Achieving High Engine Efficiency for Heavy-Duty Diesel Engines by Waste Heat Recovery Using Supercritical Organic-Fluid Rankine Cycle 2006-01-3522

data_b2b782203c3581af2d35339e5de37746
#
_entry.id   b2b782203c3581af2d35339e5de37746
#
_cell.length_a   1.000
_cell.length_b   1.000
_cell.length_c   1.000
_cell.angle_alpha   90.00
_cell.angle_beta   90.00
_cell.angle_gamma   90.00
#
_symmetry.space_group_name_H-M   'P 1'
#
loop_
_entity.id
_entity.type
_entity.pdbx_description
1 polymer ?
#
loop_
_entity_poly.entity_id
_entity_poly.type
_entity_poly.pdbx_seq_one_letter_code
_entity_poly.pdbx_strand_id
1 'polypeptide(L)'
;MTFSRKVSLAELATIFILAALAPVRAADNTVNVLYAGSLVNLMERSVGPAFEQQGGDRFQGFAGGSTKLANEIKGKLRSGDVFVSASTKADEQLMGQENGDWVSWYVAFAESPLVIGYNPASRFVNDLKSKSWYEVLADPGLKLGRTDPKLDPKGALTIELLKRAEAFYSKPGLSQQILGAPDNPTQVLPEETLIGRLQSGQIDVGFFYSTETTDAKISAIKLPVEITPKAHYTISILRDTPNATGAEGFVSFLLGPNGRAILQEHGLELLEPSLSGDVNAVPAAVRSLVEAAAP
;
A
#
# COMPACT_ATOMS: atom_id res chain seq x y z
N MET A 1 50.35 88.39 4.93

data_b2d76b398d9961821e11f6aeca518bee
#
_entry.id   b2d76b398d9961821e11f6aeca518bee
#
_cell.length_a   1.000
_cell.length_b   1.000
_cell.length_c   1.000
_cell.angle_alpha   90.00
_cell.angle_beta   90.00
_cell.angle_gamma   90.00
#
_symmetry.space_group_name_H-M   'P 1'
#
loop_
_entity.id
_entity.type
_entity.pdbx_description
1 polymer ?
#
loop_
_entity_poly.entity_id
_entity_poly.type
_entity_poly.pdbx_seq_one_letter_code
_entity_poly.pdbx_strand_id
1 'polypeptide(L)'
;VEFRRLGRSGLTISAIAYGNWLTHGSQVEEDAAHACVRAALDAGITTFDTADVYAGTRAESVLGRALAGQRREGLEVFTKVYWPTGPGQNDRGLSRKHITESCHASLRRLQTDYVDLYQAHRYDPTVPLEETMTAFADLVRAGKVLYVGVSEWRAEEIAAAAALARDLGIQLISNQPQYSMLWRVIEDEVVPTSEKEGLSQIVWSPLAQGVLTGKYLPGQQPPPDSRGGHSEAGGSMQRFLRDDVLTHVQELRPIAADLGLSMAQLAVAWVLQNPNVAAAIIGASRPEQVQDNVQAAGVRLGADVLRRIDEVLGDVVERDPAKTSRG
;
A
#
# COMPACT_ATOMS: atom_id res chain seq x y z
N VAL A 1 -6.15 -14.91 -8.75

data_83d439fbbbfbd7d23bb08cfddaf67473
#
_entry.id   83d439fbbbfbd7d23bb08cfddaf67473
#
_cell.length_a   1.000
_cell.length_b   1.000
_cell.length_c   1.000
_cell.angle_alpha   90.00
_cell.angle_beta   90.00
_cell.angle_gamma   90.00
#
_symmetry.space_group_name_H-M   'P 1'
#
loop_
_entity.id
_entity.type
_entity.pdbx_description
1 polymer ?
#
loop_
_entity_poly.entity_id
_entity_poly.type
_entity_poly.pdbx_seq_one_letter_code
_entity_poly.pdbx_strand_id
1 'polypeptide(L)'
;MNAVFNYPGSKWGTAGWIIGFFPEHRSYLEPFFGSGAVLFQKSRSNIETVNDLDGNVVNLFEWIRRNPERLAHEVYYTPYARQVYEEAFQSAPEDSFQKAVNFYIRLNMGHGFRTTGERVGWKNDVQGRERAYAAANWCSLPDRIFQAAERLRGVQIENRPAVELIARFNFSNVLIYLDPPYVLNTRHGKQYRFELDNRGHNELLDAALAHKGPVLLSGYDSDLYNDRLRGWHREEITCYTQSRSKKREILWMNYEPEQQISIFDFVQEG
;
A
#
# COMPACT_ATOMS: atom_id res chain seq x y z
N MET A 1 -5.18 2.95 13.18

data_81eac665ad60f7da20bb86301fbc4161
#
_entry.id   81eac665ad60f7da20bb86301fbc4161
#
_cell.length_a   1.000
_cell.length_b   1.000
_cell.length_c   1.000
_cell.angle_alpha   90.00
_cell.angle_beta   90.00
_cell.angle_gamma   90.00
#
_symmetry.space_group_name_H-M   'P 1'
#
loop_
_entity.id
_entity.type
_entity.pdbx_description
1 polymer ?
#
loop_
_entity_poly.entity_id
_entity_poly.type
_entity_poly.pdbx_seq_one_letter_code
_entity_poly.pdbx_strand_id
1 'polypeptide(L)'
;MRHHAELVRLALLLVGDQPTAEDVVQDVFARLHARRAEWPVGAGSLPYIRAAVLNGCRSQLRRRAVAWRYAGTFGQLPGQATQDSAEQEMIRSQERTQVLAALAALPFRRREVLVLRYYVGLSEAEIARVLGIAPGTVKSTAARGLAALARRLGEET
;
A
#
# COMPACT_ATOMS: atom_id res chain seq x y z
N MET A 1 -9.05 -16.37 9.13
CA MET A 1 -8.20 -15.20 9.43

A supercritical organic Rankine cycle (ORC) system for recovery of waste heat from heavy-duty diesel engines is proposed. In this system, an organic, medium-boiling-point fluid is selected as the working fluid, which also serves as the coolant for the charge air cooler and the EGR coolers. Because the exhaust temperature can be as high as 650 °C during the DPF regeneration, an exhaust cooler is included in the system to recover some of the high level exhaust energy. In the present ORC system, the expansion work is conducted by a uniflow reciprocating expander, which simplifies the waste-heat-recovery (WHR) system significantly. This reciprocating Rankine engine is more appropriate for on-road-vehicle applications where the condition for waste heat is variable. The energy level of waste heat from a heavy-duty diesel engine is evaluated by the analyses of the first and second law of thermodynamics. The second law analysis indicates that, although heat rejection from the engine coolant forms up to 20% of the fuel energy, it is of the least interest to WHR because only a small portion of it can be converted into mechanical work. The study of this paper demonstrates that, with the hybrid power system of the diesel engine and the Rankine engine operated with waste heat, substantial enhancement in engine power and improvement in fuel economy can be achieved.